In the recaps I called the Sox-Yankees game “boring.” Upon reflection that was unfair. It wasn’t a boring game. While not the most crisp affair imaginable, it was close and competitive and I shouldn’t really be complaining. It was long, sometimes unnecessarily so, and that’s really what I was reacting against. “Boring” was not the right choice of words, however.
What was interesting: Home plate umpire Angel Hernandez trying, in his own way, to move things along. On one occasion Derek Jeter asked for time and the ump refused to give it to him. Same with David Ortiz. When Oritz didn’t get time called Jorge Posada and
A.J. Burnett got confused and called time themselves. The announcers then
went on about how Major League Baseball is pushing umpires to move things along — especially in Sox-Yankees games — and that pitchers should just take advantage and just throw the ball there.
I’m sure this was discombobulating for the hitters — and since the game was still nearly four hours long it wasn’t necessarily effective in this instance — but I hope the umps keep it up and impress upon hitters that there is really no need to spit on your batting gloves like Ortiz does or back out of the box and take that big deep breath Jeter does every time or chomp on your gum and squint like A-Rod and all that nonsense.
Get in there and swing, dammit.
The Rockies announced a minor swap of relief pitchers on Monday evening. The Cubs sent lefty Zac Rosscup to the Rockies in exchange for right-hander Matt Carasiti.
Rosscup, 29, was designated for assignment by the Cubs last Thursday. He spent only two-thirds of an inning in the majors this year and has a 5.32 career ERA across 47 1/3 innings. Rosscup has spent most of the season with Triple-A Iowa, posting a 2.60 ERA in 27 2/3 innings.
Carasiti, 25, spent 15 2/3 innings in the majors last year, putting up an ugly 9.19 ERA. With Triple-A Albuquerque this season, he compiled a 2.37 ERA and a 43/13 K/BB ratio in 30 1/3 innings.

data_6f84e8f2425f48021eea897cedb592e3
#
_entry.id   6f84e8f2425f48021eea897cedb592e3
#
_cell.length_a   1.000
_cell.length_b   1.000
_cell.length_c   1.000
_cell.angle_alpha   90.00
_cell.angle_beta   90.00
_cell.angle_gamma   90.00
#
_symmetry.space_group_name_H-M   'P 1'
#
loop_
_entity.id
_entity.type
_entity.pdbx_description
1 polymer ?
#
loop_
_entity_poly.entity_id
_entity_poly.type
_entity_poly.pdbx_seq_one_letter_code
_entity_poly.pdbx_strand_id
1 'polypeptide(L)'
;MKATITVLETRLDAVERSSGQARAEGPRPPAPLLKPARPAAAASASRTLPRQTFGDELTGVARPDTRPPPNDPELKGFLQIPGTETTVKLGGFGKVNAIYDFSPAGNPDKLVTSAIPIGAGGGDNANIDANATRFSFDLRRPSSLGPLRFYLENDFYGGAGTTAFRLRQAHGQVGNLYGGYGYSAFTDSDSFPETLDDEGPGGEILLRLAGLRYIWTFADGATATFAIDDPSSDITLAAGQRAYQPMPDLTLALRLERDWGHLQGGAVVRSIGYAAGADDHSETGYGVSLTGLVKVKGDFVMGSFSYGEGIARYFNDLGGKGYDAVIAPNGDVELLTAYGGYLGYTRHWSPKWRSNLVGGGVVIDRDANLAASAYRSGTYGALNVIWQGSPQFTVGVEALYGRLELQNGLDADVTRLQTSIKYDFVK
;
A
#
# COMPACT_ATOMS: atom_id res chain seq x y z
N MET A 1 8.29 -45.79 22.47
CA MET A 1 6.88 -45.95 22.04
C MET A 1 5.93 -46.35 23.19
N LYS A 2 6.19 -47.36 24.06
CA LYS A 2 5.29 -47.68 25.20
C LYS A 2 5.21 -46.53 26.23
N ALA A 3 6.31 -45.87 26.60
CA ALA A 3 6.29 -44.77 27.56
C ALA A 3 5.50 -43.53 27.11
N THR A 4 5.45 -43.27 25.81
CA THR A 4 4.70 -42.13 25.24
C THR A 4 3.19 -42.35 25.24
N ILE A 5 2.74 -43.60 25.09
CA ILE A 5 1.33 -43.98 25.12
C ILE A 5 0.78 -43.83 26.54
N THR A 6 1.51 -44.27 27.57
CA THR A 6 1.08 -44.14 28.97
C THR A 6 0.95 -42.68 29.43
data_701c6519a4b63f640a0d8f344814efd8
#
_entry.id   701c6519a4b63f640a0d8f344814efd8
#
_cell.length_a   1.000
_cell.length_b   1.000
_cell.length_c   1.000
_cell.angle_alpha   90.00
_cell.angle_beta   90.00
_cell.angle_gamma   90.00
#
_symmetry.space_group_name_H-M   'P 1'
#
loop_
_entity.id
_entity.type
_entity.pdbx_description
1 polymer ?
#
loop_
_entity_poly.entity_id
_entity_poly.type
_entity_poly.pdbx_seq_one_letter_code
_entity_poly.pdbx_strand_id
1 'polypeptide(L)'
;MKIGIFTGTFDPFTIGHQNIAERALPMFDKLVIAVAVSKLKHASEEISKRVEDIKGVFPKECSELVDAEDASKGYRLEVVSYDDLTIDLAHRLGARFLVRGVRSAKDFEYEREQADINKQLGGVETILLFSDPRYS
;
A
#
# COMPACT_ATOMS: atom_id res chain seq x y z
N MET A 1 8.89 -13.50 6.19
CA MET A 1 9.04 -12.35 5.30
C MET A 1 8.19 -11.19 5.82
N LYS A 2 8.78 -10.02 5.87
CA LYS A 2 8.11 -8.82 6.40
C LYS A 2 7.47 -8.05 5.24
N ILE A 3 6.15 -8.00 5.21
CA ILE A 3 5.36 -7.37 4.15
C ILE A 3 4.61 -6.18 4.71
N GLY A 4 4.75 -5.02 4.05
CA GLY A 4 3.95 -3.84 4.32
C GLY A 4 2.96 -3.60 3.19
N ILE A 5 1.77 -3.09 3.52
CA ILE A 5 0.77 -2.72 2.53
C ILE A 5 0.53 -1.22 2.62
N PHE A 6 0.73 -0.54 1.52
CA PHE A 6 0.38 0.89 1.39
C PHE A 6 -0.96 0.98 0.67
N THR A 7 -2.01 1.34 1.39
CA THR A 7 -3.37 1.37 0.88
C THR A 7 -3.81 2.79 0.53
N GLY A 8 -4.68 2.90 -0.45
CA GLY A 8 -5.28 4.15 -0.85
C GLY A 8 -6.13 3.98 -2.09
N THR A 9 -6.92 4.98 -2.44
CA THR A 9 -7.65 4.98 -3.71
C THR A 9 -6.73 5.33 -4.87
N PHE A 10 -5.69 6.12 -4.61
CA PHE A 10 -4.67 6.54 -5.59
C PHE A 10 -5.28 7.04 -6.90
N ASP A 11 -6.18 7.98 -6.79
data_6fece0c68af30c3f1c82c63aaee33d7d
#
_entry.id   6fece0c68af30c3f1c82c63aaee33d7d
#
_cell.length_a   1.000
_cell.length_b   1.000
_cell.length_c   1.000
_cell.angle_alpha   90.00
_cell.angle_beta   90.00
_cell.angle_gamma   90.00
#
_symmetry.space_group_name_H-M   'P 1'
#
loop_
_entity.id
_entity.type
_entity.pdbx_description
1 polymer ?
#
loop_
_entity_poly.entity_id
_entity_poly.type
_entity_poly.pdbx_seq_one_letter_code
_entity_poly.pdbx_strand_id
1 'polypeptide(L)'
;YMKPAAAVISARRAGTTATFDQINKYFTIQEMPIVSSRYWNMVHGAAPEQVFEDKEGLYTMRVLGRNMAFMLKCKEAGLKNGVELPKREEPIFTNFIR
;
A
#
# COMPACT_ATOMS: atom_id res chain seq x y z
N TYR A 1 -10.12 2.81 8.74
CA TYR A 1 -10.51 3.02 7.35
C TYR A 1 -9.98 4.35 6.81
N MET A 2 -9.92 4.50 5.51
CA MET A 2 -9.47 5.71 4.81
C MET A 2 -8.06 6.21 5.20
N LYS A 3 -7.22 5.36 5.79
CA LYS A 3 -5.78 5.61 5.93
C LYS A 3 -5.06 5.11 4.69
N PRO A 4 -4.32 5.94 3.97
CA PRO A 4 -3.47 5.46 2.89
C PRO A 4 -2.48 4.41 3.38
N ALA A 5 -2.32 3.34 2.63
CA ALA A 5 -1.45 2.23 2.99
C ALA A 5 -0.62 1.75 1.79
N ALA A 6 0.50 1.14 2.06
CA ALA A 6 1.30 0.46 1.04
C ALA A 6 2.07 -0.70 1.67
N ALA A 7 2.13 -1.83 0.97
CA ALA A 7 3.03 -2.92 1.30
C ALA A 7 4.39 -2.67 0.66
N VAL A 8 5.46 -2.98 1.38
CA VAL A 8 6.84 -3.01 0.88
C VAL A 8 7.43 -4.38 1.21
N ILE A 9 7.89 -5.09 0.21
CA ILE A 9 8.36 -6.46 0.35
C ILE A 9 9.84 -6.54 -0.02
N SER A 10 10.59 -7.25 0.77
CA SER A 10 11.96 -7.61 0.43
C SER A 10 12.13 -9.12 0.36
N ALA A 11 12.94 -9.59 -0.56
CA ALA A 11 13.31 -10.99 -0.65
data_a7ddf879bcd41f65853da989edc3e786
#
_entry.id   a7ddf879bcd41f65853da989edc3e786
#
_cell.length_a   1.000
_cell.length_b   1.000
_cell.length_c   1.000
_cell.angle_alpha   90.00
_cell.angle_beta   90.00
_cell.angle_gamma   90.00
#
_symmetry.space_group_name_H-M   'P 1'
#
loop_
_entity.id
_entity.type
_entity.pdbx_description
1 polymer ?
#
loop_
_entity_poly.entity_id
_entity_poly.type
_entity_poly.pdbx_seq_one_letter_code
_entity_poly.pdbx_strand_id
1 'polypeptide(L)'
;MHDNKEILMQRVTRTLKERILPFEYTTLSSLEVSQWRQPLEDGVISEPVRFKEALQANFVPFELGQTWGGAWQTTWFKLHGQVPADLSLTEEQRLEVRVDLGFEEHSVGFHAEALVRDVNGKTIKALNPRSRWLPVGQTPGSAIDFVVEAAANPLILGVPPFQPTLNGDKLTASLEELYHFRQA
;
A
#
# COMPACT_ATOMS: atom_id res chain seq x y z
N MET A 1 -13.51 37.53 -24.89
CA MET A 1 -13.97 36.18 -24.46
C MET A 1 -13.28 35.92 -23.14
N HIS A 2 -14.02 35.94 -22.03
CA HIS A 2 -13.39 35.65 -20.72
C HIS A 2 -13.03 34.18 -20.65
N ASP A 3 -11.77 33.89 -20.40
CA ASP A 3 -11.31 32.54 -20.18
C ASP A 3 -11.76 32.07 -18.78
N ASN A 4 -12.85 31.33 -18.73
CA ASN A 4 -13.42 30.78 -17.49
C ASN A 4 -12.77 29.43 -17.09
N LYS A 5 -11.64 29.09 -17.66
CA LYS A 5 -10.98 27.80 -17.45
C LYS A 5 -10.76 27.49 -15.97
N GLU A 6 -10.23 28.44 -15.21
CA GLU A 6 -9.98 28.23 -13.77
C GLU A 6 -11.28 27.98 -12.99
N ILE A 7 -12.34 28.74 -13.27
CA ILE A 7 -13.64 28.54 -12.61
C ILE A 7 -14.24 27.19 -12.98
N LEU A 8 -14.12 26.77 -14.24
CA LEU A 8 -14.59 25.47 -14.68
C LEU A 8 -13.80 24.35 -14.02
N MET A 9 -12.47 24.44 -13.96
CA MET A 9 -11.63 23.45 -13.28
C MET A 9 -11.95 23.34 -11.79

The Associated Press reported that on Monday, the U.S. Court of Appeals for the 9th Circuit affirmed a district court ruling which holds that the minor leagues are exempt from federal antitrust law, just like the major leagues.
In 2015, four minor leaguers sued Major League Baseball, alleging that MLB violated antitrust laws with its hiring and employment policies. They accused MLB of “restrain[ing] horizontal competition between and among” franchises and “artificially and illegally depressing” the salaries of minor league players.
The U.S. Court of Appeals said the players failed to state an antitrust claim, as the Curt Flood Act of 1998 exempted Minor League Baseball explicitly from antitrust laws.
This case is separate from the Aaron Senne case in which Major League Baseball is accused of violating the Fair Labor Standards Act. That case was recertified as a class action lawsuit in March. In December, Major League Baseball established a political action committee (PAC), which came months after two members of Congress sought to change language in the FLSA so that minor league players could continue to be paid substandard wages.